Gene Logic Seeks Use for Failed Drugs

The Washington Times (Washington, DC), August 3, 2004 | Go to article overview

Gene Logic Seeks Use for Failed Drugs


Byline: Tim Lemke, THE WASHINGTON TIMES

Gene Logic executives are hoping the path to profitability lies with failed drugs.

The Gaithersburg biotech company has reached an agreement with Millennium Pharmaceuticals to find new uses for drugs that didn't work in original testing.

Under the agreement announced July 23, Millennium researchers will join Gene Logic and examine so-called "stalled" drugs, then recommend alternative uses to biotechnology and pharmaceutical companies.

Gene Logic then would receive royalties if those recommendations lead to the production of an effective drug. The company will only issue opinions on potential uses for the drugs, and will not be involved in any drug production.

"The vast majority of the drugs that are developed fail," said Gene Logic spokesman Bob Burrows. "We have the technology that will allow [drug companies] to recoup these lost costs."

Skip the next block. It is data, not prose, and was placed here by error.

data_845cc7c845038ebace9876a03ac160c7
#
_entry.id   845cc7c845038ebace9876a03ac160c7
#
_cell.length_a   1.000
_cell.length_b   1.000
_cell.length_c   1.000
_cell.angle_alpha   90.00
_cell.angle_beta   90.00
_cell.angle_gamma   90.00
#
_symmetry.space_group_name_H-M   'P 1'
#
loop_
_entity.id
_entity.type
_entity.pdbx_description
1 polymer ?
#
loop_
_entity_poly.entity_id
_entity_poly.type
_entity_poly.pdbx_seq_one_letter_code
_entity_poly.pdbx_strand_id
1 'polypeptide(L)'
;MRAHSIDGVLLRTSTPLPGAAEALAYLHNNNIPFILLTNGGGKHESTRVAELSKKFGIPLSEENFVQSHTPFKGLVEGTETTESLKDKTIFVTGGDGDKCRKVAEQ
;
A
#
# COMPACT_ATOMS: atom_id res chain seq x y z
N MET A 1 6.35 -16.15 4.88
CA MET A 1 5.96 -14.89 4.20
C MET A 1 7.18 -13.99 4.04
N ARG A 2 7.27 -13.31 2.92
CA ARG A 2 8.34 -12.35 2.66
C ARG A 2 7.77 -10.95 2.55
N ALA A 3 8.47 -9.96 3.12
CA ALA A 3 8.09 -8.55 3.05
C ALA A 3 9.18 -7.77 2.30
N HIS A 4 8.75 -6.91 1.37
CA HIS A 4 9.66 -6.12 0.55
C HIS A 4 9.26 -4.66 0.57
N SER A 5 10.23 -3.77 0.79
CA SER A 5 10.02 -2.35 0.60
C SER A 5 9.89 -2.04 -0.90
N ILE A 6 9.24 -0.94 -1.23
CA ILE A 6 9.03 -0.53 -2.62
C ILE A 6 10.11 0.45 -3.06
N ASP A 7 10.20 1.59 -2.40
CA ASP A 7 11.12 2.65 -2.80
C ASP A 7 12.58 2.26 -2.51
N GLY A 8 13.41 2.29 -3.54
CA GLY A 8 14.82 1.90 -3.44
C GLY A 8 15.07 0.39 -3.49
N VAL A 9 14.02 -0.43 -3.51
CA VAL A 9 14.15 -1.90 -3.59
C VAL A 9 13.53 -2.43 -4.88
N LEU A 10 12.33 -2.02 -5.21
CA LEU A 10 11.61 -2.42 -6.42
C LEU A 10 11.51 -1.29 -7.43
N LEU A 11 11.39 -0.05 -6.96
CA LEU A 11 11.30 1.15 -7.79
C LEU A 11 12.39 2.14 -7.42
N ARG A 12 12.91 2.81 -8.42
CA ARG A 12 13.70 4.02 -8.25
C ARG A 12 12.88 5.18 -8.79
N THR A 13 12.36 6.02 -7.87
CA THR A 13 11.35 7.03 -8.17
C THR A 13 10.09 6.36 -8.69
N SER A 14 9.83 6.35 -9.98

Gene Logic will pay Millennium about $9 million under the agreement. It will pay $4.5 million to allow access to a special database for three years, plus $3.5 million in stock or cash in 2006. In addition, Gene Logic will pay $1 million in cash or stock to the employees who are switching companies.

Gene Logic is one of the first companies to outsource testing of failed drugs. Most drug companies have been exploring ways to recoup lost costs of "stalled" drugs, but have not dedicated the resources needed to explore new uses.

Gene Logic signed on Cambridge, Mass.-based Millennium as its first customer, and will attempt to find new uses for MLN-4760, a drug produced by Millennium that failed in its original use as a treatment for obesity.

Analysts generally gave Gene Logic executives credit for seeking a new stream of revenue, particularly since the company's base business of providing early-stage drug testing to pharmaceutical firms has failed to garner a profit. …

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